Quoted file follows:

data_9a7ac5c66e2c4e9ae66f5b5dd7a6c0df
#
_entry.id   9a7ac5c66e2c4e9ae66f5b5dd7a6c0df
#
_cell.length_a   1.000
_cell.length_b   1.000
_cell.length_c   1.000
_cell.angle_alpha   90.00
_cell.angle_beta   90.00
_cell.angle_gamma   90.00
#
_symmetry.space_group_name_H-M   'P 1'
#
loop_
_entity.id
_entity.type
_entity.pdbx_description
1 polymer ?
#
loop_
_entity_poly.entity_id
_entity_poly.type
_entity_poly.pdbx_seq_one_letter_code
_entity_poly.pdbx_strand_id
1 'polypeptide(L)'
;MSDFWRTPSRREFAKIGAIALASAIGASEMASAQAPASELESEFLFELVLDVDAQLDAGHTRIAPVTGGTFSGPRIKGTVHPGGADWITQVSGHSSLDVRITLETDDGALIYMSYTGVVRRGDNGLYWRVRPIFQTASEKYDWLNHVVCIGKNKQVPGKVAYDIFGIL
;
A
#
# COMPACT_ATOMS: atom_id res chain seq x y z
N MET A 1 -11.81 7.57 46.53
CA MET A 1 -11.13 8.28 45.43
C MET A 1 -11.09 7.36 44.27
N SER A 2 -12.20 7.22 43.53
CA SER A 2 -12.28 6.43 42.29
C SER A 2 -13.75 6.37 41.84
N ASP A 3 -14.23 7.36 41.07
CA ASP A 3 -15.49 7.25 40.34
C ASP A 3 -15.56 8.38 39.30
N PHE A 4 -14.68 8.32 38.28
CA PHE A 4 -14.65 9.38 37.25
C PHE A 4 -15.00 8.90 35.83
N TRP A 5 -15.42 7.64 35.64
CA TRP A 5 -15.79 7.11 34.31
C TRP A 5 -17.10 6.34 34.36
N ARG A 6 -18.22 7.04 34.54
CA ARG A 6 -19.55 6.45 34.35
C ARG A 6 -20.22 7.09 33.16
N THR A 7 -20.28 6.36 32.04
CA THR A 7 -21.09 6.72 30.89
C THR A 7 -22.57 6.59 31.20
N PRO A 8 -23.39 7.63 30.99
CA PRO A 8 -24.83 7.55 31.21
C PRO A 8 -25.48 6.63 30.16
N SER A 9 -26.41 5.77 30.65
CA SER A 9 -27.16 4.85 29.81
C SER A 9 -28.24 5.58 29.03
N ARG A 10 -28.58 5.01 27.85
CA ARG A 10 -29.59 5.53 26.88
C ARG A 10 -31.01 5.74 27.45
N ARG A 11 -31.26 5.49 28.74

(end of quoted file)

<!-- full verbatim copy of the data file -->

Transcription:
data_9a7ac5c66e2c4e9ae66f5b5dd7a6c0df
#
_entry.id   9a7ac5c66e2c4e9ae66f5b5dd7a6c0df
#
_cell.length_a   1.000
_cell.length_b   1.000
_cell.length_c   1.000
_cell.angle_alpha   90.00
_cell.angle_beta   90.00
_cell.angle_gamma   90.00
#
_symmetry.space_group_name_H-M   'P 1'
#
loop_
_entity.id
_entity.type
_entity.pdbx_description
1 polymer ?
#
loop_
_entity_poly.entity_id
_entity_poly.type
_entity_poly.pdbx_seq_one_letter_code
_entity_poly.pdbx_strand_id
1 'polypeptide(L)'
;MSDFWRTPSRREFAKIGAIALASAIGASEMASAQAPASELESEFLFELVLDVDAQLDAGHTRIAPVTGGTFSGPRIKGTVHPGGADWITQVSGHSSLDVRITLETDDGALIYMSYTGVVRRGDNGLYWRVRPIFQTASEKYDWLNHVVCIGKNKQVPGKVAYDIFGIL
;
A
#
# COMPACT_ATOMS: atom_id res chain seq x y z
N MET A 1 -11.81 7.57 46.53
CA MET A 1 -11.13 8.28 45.43
C MET A 1 -11.09 7.36 44.27
N SER A 2 -12.20 7.22 43.53
CA SER A 2 -12.28 6.43 42.29
C SER A 2 -13.75 6.37 41.84
N ASP A 3 -14.23 7.36 41.07
CA ASP A 3 -15.49 7.25 40.34
C ASP A 3 -15.56 8.38 39.30
N PHE A 4 -14.68 8.32 38.28
CA PHE A 4 -14.65 9.38 37.25
C PHE A 4 -15.00 8.90 35.83
N TRP A 5 -15.42 7.64 35.64
CA TRP A 5 -15.79 7.11 34.31
C TRP A 5 -17.10 6.34 34.36
N ARG A 6 -18.22 7.04 34.54
CA ARG A 6 -19.55 6.45 34.35
C ARG A 6 -20.22 7.09 33.16
N THR A 7 -20.28 6.36 32.04
CA THR A 7 -21.09 6.72 30.89
C THR A 7 -22.57 6.59 31.20
N PRO A 8 -23.39 7.63 30.99
CA PRO A 8 -24.83 7.55 31.21
C PRO A 8 -25.48 6.63 30.16
N SER A 9 -26.41 5.77 30.65
CA SER A 9 -27.16 4.85 29.81
C SER A 9 -28.24 5.58 29.03
N ARG A 10 -28.58 5.01 27.85
CA ARG A 10 -29.59 5.53 26.88
C ARG A 10 -31.01 5.74 27.45
N ARG A 11 -31.26 5.49 28.74